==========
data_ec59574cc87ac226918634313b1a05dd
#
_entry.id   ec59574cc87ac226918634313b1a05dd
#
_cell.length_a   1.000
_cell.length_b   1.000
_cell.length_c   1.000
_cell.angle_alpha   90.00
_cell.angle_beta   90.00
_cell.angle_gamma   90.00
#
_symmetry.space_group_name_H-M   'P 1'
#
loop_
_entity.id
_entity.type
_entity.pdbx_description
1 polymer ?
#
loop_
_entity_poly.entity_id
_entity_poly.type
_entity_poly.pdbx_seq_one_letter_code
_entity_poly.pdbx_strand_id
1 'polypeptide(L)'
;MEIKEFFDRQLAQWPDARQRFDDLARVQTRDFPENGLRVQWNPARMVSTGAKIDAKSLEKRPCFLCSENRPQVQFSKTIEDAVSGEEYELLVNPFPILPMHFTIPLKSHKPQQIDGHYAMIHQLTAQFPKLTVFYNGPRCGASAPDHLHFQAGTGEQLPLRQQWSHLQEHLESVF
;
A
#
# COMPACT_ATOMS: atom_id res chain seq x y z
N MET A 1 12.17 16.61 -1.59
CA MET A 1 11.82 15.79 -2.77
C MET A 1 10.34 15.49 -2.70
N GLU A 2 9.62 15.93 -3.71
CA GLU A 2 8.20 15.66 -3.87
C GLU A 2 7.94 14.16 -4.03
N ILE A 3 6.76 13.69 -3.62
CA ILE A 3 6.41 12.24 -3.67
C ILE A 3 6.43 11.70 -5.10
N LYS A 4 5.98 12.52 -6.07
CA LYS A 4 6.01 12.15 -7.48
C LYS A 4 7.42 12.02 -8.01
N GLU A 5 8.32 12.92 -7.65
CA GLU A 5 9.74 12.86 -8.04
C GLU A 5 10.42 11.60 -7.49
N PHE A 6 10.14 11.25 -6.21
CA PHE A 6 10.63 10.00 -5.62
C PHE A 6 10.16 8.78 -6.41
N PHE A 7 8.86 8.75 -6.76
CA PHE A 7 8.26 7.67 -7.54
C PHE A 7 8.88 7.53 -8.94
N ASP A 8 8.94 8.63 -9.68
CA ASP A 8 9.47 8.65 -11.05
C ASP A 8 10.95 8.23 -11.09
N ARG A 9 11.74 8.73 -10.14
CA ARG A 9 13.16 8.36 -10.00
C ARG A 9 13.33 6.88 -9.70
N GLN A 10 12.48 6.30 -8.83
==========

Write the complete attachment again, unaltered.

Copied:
data_ec59574cc87ac226918634313b1a05dd
#
_entry.id   ec59574cc87ac226918634313b1a05dd
#
_cell.length_a   1.000
_cell.length_b   1.000
_cell.length_c   1.000
_cell.angle_alpha   90.00
_cell.angle_beta   90.00
_cell.angle_gamma   90.00
#
_symmetry.space_group_name_H-M   'P 1'
#
loop_
_entity.id
_entity.type
_entity.pdbx_description
1 polymer ?
#
loop_
_entity_poly.entity_id
_entity_poly.type
_entity_poly.pdbx_seq_one_letter_code
_entity_poly.pdbx_strand_id
1 'polypeptide(L)'
;MEIKEFFDRQLAQWPDARQRFDDLARVQTRDFPENGLRVQWNPARMVSTGAKIDAKSLEKRPCFLCSENRPQVQFSKTIEDAVSGEEYELLVNPFPILPMHFTIPLKSHKPQQIDGHYAMIHQLTAQFPKLTVFYNGPRCGASAPDHLHFQAGTGEQLPLRQQWSHLQEHLESVF
;
A
#
# COMPACT_ATOMS: atom_id res chain seq x y z
N MET A 1 12.17 16.61 -1.59
CA MET A 1 11.82 15.79 -2.77
C MET A 1 10.34 15.49 -2.70
N GLU A 2 9.62 15.93 -3.71
CA GLU A 2 8.20 15.66 -3.87
C GLU A 2 7.94 14.16 -4.03
N ILE A 3 6.76 13.69 -3.62
CA ILE A 3 6.41 12.24 -3.67
C ILE A 3 6.43 11.70 -5.10
N LYS A 4 5.98 12.52 -6.07
CA LYS A 4 6.01 12.15 -7.48
C LYS A 4 7.42 12.02 -8.01
N GLU A 5 8.32 12.92 -7.65
CA GLU A 5 9.74 12.86 -8.04
C GLU A 5 10.42 11.60 -7.49
N PHE A 6 10.14 11.25 -6.21
CA PHE A 6 10.63 10.00 -5.62
C PHE A 6 10.16 8.78 -6.41
N PHE A 7 8.86 8.75 -6.76
CA PHE A 7 8.26 7.67 -7.54
C PHE A 7 8.88 7.53 -8.94
N ASP A 8 8.94 8.63 -9.68
CA ASP A 8 9.47 8.65 -11.05
C ASP A 8 10.95 8.23 -11.09
N ARG A 9 11.74 8.73 -10.14
CA ARG A 9 13.16 8.36 -10.00
C ARG A 9 13.33 6.88 -9.70
N GLN A 10 12.48 6.30 -8.83